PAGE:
For example, Sublimeurs in Lille showcases the artisans, local processors and the merchants and restaurants that source their supplies there. The company also organises gastronomic walks and events in conjunction with the Tourist Office.
"Food is our primary medicine, our heritage and our culture. ... Faced with the state of the planet, cooking is one of the keys to the ecological transition that our society must make. »
Olivier Roellinger - " For a delicious revolution "Editions Fayard
Restoration commitments need to be more radical, to become more widespread and to change scale.
Today, it must be said that very few major brands are making radical commitments. Some progress has been made, but it is still too little to initiate change and reach the tipping point. The most innovative and disruptive players - who are making responsible offerings more widespread - are overwhelmingly small establishments or structures.
At the same time, in a context where household spending on food is declining, and in a low capital-intensive sector, there is the problem of the accessibility of sustainable catering. Sustainability is in fact perceived as an additional cost, and therefore often seen as a brake. However, the National Observatory of Organic and Sustainable Collective Catering shows in a study that low prices and responsible food are not necessarily antinomic. Out of a sample of 3,041 canteens, those that have introduced organic products would indeed have an average raw material cost equivalent to the national average of the cost of a meal in collective catering, in particular thanks to the fight against food waste, the use of raw and seasonal products, etc.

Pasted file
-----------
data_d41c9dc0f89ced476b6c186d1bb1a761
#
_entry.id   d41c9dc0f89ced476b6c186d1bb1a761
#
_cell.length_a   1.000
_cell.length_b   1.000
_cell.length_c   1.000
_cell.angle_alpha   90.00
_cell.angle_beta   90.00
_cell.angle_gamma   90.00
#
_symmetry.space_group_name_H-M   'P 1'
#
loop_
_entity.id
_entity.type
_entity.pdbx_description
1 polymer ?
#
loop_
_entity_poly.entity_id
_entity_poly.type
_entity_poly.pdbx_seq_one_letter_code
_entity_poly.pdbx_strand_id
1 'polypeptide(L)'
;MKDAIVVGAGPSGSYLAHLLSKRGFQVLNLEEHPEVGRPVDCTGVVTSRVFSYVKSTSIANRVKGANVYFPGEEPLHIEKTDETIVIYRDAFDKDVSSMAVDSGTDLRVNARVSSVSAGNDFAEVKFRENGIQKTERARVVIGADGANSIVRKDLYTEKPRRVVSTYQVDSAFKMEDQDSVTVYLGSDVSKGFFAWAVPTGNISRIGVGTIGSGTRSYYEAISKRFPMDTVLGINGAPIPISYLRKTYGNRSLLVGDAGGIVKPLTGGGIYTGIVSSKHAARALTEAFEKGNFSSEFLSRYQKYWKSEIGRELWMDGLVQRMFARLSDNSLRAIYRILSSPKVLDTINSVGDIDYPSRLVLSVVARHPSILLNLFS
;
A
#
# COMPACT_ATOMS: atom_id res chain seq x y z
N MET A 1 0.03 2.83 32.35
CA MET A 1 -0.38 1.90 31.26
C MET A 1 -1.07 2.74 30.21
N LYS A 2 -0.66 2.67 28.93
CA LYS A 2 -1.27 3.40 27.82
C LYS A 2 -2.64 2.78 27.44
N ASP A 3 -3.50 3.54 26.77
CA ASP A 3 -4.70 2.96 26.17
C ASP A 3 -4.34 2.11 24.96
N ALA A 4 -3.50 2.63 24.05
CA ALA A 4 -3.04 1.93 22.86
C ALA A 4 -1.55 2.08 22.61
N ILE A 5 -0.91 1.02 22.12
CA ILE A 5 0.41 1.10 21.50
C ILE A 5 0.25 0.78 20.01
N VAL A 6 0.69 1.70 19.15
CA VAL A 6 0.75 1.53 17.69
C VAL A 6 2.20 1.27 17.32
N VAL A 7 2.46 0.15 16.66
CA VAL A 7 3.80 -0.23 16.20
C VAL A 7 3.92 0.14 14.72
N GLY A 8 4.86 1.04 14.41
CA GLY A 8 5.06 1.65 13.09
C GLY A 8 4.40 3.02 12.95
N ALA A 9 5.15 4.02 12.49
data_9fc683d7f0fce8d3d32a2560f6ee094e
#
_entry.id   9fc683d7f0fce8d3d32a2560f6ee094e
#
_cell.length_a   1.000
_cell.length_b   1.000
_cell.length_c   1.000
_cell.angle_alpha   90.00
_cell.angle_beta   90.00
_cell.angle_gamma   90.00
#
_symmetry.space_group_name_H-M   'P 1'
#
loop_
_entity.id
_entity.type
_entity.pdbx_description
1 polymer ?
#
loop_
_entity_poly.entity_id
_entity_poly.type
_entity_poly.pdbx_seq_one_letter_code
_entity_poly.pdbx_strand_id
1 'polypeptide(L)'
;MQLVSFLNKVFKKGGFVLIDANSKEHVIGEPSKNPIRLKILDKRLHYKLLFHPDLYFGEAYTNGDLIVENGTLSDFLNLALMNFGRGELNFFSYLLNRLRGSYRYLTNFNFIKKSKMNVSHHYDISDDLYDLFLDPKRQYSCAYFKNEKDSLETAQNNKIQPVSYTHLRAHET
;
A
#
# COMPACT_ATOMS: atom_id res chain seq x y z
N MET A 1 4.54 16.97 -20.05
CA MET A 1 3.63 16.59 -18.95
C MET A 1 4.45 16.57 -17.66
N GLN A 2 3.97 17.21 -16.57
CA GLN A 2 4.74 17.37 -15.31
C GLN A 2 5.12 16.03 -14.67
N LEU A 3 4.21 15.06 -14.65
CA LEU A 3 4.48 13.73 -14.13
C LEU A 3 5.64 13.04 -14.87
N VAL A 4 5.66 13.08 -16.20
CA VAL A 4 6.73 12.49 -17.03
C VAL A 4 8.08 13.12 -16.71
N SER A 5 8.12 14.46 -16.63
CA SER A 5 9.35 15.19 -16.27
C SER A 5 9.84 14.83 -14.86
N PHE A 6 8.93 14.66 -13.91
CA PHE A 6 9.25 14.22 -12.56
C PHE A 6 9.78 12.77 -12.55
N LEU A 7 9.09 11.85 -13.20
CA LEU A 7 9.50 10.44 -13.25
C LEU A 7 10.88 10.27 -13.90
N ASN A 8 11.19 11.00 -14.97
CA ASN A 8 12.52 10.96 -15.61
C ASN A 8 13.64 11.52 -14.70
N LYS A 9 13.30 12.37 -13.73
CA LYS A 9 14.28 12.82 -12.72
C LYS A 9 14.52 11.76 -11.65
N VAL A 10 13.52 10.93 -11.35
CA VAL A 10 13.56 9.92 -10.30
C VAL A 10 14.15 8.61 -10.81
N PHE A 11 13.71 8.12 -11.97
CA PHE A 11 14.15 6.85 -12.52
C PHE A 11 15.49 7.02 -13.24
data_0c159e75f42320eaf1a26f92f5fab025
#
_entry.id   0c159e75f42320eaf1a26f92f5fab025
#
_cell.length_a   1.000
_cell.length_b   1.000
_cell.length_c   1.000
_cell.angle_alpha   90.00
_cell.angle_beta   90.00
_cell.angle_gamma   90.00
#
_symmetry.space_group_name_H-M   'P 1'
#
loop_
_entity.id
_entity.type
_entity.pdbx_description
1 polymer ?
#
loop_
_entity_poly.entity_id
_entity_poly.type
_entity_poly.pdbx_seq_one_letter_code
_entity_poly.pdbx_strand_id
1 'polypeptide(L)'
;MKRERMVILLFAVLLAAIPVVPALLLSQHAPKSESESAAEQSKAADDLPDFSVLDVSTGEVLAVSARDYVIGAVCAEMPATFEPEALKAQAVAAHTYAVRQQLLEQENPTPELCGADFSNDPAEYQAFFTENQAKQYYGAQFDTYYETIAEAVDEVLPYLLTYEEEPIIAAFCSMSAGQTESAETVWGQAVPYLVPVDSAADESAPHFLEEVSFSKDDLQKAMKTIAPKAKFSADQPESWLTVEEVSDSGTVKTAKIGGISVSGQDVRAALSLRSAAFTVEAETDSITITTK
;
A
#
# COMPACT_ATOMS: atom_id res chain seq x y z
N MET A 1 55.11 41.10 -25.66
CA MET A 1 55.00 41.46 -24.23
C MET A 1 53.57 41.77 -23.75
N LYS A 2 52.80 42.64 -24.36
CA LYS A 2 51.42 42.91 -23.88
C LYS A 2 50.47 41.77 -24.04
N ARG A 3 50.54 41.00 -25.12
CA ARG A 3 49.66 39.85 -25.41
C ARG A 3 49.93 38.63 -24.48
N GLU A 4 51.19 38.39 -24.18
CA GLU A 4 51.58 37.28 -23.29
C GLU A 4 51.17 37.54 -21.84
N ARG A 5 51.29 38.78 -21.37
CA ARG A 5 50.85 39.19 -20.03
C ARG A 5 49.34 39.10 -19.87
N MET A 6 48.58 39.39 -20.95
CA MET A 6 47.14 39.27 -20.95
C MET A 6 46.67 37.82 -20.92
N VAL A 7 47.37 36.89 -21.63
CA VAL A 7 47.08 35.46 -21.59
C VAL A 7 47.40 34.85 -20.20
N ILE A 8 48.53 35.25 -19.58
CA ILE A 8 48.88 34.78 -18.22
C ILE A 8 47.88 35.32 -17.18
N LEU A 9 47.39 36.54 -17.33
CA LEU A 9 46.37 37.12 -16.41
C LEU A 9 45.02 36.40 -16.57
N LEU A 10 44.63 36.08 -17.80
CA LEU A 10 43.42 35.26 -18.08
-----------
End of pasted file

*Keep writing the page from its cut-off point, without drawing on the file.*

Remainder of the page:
The territory as a lever for action
Finally, while many objectives can be taken to the national level, the most appropriate scale of intervention to take restoration on the path to sustainable development is, according to the study, that of cities and territories. Indeed, they are an essential lever to be taken into account: they can influence the behaviour of inhabitants and infrastructures, by setting up regulations, but also by being a driving force for proposals on local and collective initiatives.
Through its central position and its presence in the daily lives of thousands of citizens, the restaurant industry has the opportunity to become a formidable engine of transition in the food system. In the current context of environmental and social emergency, it can no longer be content to be a mirror of food lifestyles and meet the expectations of its customers. It must rethink itself as an actor of change, starting with its own practices... and this is not an easy task.